Serine-threonine Protein phosphatase 2 A (PP2A), a member of the PPP family of phosphatases, regulates a variety of essential cellular processes, including cell-cycling, DNA replication, transcription, translation, and secondary signaling pathways. In the heart, increased PP2A activity/signaling has been linked to cardiac remodeling, contractile dysfunction and, in failure, arrythmogenicity. The core PP2A complex is a hetero-trimeric holoenzyme consisting of a 36 kDa catalytic subunit (PP2Ac); a regulatory scaffold subunit of 65 kDa (PR65A or PP2Aa); and one of at least 18 associated variable regulatory proteins (B subunits) classified into 3 families. In the present study, three in vivo sites of phosphorylation in cardiac PR65A are identified (S303, T268, S314). Using HEK cells transfected with recombinant forms of PR65A with phosphomimetic (P-PR65A) and non-phosphorylated (N-PR65A) amino acid substitutions at these sites, these phosphorylations were shown to inhibit the interaction of PR65A with PP2Ac and PP2A holoenzyme signaling. Forty-seven phospho-proteins were increased in abundance in HEK cells transfected with P-PR65A versus N-PR65A by phospho-protein profiling using 2D-DIGE analysis on phospho-enriched whole cell protein extracts. Among these proteins were elongation factor 1α (EF1A), elongation factor 2, heat shock protein 60 (HSP60), NADPH-dehydrogenase 1 alpha sub complex, annexin A, and PR65A. Compared to controls, failing hearts from the Dahl rat had less phosphorylated PR65A protein abundance and increased PP2A activity. Thus, PR65A phosphorylation is an in vivo mechanism for regulation of the PP2A signaling complex and increased PP2A activity in heart failure.
Citation: Kotlo K, Xing Y, Lather S, Grillon JM, Johnson K, et al. (2014) PR65A Phosphorylation Regulates PP2A Complex Signaling. PLoS ONE 9(1): e85000. doi:10.1371/journal.pone.0085000
Editor: Stefan Strack, University of Iowa, United States of America
Received: April 9, 2013; Accepted: November 27, 2013; Published: January 21, 2014
This is an open-access article, free of all copyright, and may be freely reproduced, distributed, transmitted, modified, built upon, or otherwise used by anyone for any lawful purpose. The work is made available under the Creative Commons CC0 public domain dedication.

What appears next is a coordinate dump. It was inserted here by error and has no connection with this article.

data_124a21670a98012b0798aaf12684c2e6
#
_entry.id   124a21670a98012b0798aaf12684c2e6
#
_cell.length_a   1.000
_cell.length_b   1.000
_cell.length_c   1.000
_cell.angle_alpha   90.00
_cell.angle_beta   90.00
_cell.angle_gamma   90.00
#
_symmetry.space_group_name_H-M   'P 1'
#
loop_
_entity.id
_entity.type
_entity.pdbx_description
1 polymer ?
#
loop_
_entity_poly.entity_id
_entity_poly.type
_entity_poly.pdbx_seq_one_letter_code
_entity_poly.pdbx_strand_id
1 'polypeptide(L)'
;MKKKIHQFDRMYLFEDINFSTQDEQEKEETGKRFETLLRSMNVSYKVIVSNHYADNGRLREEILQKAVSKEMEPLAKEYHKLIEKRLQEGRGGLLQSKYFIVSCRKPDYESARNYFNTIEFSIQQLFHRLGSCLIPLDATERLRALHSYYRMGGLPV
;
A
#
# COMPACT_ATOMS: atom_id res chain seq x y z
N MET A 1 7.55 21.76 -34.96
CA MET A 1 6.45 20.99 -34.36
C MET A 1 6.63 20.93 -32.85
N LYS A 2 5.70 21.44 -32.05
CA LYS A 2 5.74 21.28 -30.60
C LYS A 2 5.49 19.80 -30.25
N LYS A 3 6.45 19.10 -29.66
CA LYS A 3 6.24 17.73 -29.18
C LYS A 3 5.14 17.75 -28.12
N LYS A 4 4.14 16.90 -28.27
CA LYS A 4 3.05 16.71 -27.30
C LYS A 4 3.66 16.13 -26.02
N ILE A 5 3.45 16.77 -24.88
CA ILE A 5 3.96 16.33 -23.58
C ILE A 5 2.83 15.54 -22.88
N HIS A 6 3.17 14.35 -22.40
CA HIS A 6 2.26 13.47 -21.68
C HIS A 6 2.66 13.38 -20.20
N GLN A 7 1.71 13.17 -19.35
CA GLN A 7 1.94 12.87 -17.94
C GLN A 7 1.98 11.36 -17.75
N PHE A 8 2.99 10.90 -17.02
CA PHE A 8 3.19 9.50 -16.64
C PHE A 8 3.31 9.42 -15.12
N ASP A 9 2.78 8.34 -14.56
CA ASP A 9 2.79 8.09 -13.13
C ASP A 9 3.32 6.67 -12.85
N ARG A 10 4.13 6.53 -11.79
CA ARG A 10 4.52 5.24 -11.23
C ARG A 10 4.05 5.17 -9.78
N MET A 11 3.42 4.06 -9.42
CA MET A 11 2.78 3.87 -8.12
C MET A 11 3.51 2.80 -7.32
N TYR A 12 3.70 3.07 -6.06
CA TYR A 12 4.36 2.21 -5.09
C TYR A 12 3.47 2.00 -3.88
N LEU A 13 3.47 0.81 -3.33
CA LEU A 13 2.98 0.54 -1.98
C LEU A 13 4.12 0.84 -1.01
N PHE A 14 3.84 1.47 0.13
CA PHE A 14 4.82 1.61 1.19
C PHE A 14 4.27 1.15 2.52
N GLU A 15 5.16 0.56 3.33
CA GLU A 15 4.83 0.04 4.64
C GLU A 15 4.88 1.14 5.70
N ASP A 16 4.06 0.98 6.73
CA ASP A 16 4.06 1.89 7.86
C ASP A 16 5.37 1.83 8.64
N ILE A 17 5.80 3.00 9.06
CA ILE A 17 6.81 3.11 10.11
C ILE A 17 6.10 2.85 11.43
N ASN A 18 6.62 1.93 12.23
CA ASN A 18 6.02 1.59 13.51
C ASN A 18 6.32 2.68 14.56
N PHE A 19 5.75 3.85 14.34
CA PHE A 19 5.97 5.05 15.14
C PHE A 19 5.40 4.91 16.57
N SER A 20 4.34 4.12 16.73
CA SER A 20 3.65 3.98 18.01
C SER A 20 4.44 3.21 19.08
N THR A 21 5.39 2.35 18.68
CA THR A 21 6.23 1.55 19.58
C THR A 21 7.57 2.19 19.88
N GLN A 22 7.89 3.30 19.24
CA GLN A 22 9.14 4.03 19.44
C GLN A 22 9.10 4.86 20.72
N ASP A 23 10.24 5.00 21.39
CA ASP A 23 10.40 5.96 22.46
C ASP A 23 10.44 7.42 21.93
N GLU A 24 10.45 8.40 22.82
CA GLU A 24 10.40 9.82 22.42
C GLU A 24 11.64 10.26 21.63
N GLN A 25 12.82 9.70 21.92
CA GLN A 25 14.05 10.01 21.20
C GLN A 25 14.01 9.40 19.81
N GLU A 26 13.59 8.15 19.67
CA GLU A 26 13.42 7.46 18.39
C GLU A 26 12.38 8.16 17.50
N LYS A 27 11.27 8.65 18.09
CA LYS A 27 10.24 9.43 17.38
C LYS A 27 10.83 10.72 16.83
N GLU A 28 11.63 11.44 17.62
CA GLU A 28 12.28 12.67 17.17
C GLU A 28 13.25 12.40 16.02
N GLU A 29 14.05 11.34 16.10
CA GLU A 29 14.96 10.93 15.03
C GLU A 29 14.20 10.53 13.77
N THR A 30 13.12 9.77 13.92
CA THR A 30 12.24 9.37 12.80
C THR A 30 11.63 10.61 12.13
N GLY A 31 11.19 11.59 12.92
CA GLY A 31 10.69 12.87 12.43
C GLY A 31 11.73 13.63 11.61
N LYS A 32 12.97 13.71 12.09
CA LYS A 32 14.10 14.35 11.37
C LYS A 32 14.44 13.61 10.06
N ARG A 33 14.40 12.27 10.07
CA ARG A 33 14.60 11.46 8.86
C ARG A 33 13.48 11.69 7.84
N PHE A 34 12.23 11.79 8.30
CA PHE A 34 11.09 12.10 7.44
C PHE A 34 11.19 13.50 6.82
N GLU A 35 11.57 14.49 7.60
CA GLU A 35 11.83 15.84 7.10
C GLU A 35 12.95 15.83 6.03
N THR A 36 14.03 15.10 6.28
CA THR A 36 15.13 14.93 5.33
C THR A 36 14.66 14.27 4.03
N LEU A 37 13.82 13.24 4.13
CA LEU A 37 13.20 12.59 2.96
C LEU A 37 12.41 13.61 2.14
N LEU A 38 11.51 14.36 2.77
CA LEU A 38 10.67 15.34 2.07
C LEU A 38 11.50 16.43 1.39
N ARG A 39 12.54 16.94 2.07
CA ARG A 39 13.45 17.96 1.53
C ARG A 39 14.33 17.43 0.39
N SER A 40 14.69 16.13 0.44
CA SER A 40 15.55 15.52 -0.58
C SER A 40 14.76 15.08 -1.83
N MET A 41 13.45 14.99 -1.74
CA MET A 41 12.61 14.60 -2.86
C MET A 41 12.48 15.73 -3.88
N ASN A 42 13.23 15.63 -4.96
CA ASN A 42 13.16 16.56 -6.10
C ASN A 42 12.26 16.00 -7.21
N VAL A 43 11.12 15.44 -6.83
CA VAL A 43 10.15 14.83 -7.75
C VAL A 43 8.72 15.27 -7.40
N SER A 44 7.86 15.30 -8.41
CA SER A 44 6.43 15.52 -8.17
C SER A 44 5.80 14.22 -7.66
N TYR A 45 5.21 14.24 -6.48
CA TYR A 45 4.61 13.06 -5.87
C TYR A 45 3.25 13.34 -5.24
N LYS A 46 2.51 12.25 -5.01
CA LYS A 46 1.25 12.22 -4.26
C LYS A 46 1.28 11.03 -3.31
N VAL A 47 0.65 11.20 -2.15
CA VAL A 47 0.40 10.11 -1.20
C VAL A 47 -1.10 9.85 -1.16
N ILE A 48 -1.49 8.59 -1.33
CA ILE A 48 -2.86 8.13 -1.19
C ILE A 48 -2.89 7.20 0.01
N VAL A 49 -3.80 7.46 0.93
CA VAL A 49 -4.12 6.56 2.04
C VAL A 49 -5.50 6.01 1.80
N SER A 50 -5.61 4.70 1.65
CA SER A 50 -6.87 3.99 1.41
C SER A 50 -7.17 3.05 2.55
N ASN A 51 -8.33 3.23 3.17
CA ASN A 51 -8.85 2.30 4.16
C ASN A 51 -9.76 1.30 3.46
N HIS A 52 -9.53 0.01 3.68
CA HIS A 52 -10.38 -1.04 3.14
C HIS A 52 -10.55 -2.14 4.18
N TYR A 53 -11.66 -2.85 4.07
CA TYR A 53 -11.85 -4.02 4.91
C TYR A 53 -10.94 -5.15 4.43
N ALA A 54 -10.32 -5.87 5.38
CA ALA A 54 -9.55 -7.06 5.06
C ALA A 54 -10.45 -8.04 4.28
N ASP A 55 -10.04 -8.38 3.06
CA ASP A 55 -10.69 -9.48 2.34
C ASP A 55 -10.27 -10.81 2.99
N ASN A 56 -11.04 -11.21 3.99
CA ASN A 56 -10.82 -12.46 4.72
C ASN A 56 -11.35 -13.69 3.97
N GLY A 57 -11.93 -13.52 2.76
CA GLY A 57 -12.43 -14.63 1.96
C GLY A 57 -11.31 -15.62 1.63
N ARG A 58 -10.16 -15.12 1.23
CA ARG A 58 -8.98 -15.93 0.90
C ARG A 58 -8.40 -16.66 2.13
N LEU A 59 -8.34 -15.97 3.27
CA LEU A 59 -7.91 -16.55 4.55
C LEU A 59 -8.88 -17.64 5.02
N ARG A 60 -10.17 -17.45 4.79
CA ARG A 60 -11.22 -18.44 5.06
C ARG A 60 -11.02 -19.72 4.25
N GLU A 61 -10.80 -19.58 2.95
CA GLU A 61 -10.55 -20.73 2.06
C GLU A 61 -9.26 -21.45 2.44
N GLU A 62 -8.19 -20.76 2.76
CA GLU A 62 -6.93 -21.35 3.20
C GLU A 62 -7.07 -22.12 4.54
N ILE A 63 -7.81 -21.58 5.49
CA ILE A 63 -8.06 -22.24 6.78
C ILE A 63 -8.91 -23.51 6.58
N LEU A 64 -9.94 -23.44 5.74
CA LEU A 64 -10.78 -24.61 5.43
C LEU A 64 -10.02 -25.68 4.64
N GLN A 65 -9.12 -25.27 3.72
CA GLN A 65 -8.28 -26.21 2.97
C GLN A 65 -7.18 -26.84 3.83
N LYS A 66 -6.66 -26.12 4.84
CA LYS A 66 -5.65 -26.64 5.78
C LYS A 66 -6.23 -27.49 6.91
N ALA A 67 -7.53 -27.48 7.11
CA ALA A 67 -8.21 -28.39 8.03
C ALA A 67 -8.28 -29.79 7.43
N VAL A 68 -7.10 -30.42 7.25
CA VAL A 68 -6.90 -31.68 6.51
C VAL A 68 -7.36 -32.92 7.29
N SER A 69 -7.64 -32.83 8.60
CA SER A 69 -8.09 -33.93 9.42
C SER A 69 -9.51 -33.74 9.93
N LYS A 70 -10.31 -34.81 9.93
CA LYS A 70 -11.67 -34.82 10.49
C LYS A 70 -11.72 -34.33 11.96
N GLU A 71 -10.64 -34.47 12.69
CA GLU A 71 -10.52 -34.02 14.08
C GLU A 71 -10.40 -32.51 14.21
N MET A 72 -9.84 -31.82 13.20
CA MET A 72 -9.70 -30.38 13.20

Funding: This work was funded by R21 Veterans Administration Merit Award (RSD) and NIH grants R21HL096031 (RSD), KO1 DK071641 (KK), and T32 HL 07692 (KRJ). The funders had no role in study design, data collection and analysis, decision to publish, or preparation of the manuscript.
Competing interests: The authors have declared that no competing interests exist.
Serine-threonine Protein phosphatase 2A (PP2A), a member of the PPP family of phosphatases, is abundant (up to 1% of total cellular protein), highly conserved from yeast to humans, and regulates a variety of essential cellular processes, including cell-cycling, DNA replication, transcription, and translation and multiple signaling pathways , . Prominently, it regulates a number of genes, including FOXO1, which is involved in cell cycle control and apoptosis  and it has been identified as a tumor suppressor . In the heart, PP2A activity/signaling regulates cardiac remodeling, contractility and, in failure, arrythmogenicity –. In heart failure, PP2A dephosphorylates phospholamban (PLN), which reduces sarcoplasmic reticulum (SR) Ca2+ ATPase (SERCA2a) activity, SR Ca2+ uptake, and SR Ca2+ loading –. PP2A also dephosphorylates cardiac troponin I (cTnI), which thereby increases myofilament sensitivity to Ca2+ –.
The core PP2A complex is a hetero-trimeric holoenzyme consisting of a 36 kDa catalytic subunit (PP2Ac), which shares homology with other serine-threonine phosphatases, a regulatory scaffold subunit of 65 kDa (PR65A or PP2Aa) and one of at least 18 associated variable regulatory proteins (B subunits) classified into 3 families, i.e., B (B55), B′(B56) and B″, that bind to the core enzyme via the scaffold subunit and are generally believed to confer substrate specificity for dephosphorylation, cellular localization, and enzymatic activity , , . In PP2A holoenzymes, PP2Ac and regulatory subunits specifically recognize the top ridge of huntingtin-elongation- A subunit-TOR (HEAT) repeats 11–15 and the N-terminal HEAT repeats of the A subunit – ,  respectively. Fifteen HEAT repeats of the scaffold subunit hold the catalytic and regulatory B subunits together in a horseshoe. De Grande et al  have recently reported the detection of expression of 9 different (of 13 genes) regulatory subunits, a catalytic subunit, and two scaffolding proteins of PP2A in human heart. The expression pattern of the subunits varies across and within species as well as within cardiomyocytes and in heart failure.
We have recently reported that cardiac PR65A is phosphorylated and the phospho-protein abundance is decreased in heart failure . The present studies were performed to determine the effect of PR65A phosphorylation on the PP2A complex and signaling.
Identification of phosphorylated amino acids in cardiac PR65A (Fig 1)
Figure 1. Identification of phosphorylated amino acids in cardiac PR65A.